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[Thanks to Guardians.net]
Wednesday January 7th 2004
Our taxi arrived promptly at 6:30am. We sped off and picked up my friend, Eddie, then we headed for the M62 motorway that would take us to Manchester Airport.
It was surprisingly busy at that time in the morning and our taxi driver did not dawdle. I was petrified.
As we neared Manchester, the traffic slowed to a crawl and I feared that we may not make our final check-in time of 8:05am. Thankfully, we arrived with plenty of time to spare and made our way towards the check-in desk. It was just my luck that out of the dozens of people making their way through the security point, I was the one whom had to remove his boots on the orders of the guards!
One disgusting cup of 'espresso' (that went untouched) and several cigarettes later, we were sitting on the plane whisking our way to Egypt.
The flight went very smoothly and we had some spectacular views of the Austrian Alps. Wouldn't it just be the case that my camera was packed away!!? Our pilot informed us that, because of a 100mph tailwind, we would be arriving at Luxor slightly early. We touched down at about 5:20pm local time.
A swarthy, young Egyptian approached us in the airport's Arrival Lounge and gestured furtively for us to follow him.
"I get visa for you - ten English pounds," he whispered.
Scared, we handed him our passports and he disappeared. Had we just been mugged? I thought, but as quickly as he had vanished, he appeared again, our passports containing the required visa stamps. He had saved us a lot of time and effort, so we gratefully handed him a couple of pounds each. This sort of thing is probably frowned upon by the Egyptian authorities, so I would suggest going the regular route for your visa and queuing with everybody else (unless you acquired yours before travelling, of course).
A short bus ride away was our hotel, the 5-star Sonesta St. George, where we had another surprise waiting for us!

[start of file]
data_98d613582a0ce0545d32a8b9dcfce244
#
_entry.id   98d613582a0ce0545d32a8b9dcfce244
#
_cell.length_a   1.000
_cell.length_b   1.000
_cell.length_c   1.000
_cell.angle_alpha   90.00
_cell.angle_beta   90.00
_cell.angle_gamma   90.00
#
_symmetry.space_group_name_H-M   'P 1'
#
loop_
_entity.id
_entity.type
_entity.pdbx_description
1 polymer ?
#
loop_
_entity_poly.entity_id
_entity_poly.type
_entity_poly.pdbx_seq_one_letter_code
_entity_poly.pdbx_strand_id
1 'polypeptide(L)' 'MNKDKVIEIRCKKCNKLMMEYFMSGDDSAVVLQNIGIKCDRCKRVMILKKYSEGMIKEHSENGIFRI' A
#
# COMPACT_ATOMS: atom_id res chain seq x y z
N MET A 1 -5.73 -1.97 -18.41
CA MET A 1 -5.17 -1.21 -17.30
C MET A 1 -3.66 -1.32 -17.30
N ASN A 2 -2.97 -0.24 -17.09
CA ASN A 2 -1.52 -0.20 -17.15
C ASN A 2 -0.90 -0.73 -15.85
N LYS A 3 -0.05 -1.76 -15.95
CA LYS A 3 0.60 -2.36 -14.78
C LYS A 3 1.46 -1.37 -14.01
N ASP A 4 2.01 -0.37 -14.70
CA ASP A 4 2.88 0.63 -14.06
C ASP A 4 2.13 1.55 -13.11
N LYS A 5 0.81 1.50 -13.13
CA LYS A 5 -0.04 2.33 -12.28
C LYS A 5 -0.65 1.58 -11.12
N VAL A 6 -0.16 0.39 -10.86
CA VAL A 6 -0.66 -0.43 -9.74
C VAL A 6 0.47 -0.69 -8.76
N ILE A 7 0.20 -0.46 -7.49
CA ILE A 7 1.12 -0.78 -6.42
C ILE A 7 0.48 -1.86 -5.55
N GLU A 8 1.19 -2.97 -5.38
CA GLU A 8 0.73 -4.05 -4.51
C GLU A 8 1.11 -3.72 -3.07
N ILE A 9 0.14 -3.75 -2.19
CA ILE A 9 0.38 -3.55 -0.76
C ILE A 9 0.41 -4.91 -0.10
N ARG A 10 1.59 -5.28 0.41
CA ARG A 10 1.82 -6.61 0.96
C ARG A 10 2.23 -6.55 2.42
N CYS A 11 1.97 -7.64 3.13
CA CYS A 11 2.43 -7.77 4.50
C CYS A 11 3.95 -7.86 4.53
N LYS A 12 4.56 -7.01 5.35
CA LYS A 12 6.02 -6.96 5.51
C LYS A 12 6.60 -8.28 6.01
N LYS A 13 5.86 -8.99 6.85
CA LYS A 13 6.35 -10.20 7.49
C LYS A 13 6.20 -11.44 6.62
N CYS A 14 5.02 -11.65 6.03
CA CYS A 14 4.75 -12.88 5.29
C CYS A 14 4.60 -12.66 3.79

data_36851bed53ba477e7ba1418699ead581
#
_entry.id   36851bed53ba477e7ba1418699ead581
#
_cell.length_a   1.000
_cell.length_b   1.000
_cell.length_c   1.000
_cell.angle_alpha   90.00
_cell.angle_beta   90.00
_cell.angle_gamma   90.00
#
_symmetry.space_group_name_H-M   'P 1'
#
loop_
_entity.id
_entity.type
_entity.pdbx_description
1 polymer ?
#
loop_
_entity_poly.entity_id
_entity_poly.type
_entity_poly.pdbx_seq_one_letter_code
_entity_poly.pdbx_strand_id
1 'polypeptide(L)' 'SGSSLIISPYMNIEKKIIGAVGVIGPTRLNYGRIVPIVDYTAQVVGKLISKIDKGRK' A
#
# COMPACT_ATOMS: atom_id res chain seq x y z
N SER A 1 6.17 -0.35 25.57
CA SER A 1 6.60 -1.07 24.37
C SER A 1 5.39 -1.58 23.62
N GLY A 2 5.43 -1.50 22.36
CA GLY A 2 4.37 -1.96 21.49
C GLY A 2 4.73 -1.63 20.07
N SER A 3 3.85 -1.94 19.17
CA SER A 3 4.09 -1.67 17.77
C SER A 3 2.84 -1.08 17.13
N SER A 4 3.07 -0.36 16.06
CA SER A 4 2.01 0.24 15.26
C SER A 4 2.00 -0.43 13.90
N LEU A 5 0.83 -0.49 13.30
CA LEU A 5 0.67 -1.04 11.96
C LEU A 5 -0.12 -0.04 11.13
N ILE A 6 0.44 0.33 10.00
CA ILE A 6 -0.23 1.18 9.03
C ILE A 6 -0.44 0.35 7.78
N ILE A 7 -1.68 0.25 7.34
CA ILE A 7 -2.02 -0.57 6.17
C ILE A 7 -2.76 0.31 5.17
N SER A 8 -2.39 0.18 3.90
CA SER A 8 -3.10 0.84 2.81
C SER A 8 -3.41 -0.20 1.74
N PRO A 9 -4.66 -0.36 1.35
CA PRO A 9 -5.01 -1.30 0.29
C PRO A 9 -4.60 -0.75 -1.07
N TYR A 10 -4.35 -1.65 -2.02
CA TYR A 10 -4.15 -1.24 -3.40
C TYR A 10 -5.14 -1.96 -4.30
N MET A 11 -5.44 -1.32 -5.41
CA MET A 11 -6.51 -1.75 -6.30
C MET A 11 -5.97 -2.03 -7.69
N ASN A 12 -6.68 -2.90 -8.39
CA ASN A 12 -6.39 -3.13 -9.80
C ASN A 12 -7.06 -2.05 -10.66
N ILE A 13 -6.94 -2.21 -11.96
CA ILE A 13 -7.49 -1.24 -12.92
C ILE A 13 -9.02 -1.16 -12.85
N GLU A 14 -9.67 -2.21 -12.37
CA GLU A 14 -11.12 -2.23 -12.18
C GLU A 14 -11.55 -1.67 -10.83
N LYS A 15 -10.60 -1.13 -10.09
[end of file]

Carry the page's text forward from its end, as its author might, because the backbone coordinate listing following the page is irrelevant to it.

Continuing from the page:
Our room had only one bed! We were promised another bed and a move to another room on Friday (we actually stayed in the same room the entire holiday, though). The spare bed duly arrived and everybody was happy.
Once sorted, we decided to nip across the road to the King's Head Pub and Restaurant. We didn't get five yards before we were accosted by a caleche driver named Ali. A caleche is a small, horse-drawn taxi.
Ali promised to take us to an excellent Egyptian restaurant and then to a bazaar. Not knowing what the hell we were doing, we climbed aboard and off we trundled.
As we wobbled along, miraculously avoiding death on the hectic, Luxor roads, Ali pointed out various landmarks:
Novotel (?!) - I actually thought he said 'No futa hotel' which means a hotel without towels! Durr!
Luxor Temple (right), which looked splendid in the early evening light.
and various nondescript stores and vendors, all vigorously touting their wares.
Eventually, we came to a halt and were ushered down a short flight of stairs to a small, but pleasant, restaurant.
We had no idea what we ordered, but it was delicious. Our plates contained rice, vegetables and some sort of meat in small pieces. We washed it all down with a cola and a very sweet dessert of pastries. The whole lot only came to 78 Egyptian pounds (LE 78) for both of us, so we gave the chap LE100 and called the change his tip (baksheesh is what they call it here).
Back outside, Ali was still waiting for us and we asked him to take us back to the hotel as we were getting tired. It had been a long day of travel for us, after all. He did, but made a brief stopover at a papyrus market, where we bought some lovely pictures on the traditional, Egyptian paper.
Back at the hotel, Ali would not accept any money from us, and insisted that we see him tomorrow.
After a wash and brush-up, we headed for the Noble's Bar in the hotel. This is supposed to be a 'traditional English bar', but if it is, then I'm Noel Coward!
We sat there for a while, soaking up the ambience (and a couple of beers), then considered heading back to the room. At that point, two young ladies asked if they could sit down. Emma and Jules were staying at the Le Meridien Hotel next door and were relieved to find two English blokes to talk to. They had arrived on Monday and had spent their time dodging the salacious advances of the local vendors and drivers!
After a pleasant evening chatting, we parted company, promising to meet up on Friday to visit Karnak Temple as a group.
At just before 2am, Eddie and I hauled ourselves to our room and partook of a cigarette on the balcony. The constellation of Orion beamed down on us from the south and we would quickly become accustomed to this beautiful sight.
All text and images copyright 2004 Steven Johnson
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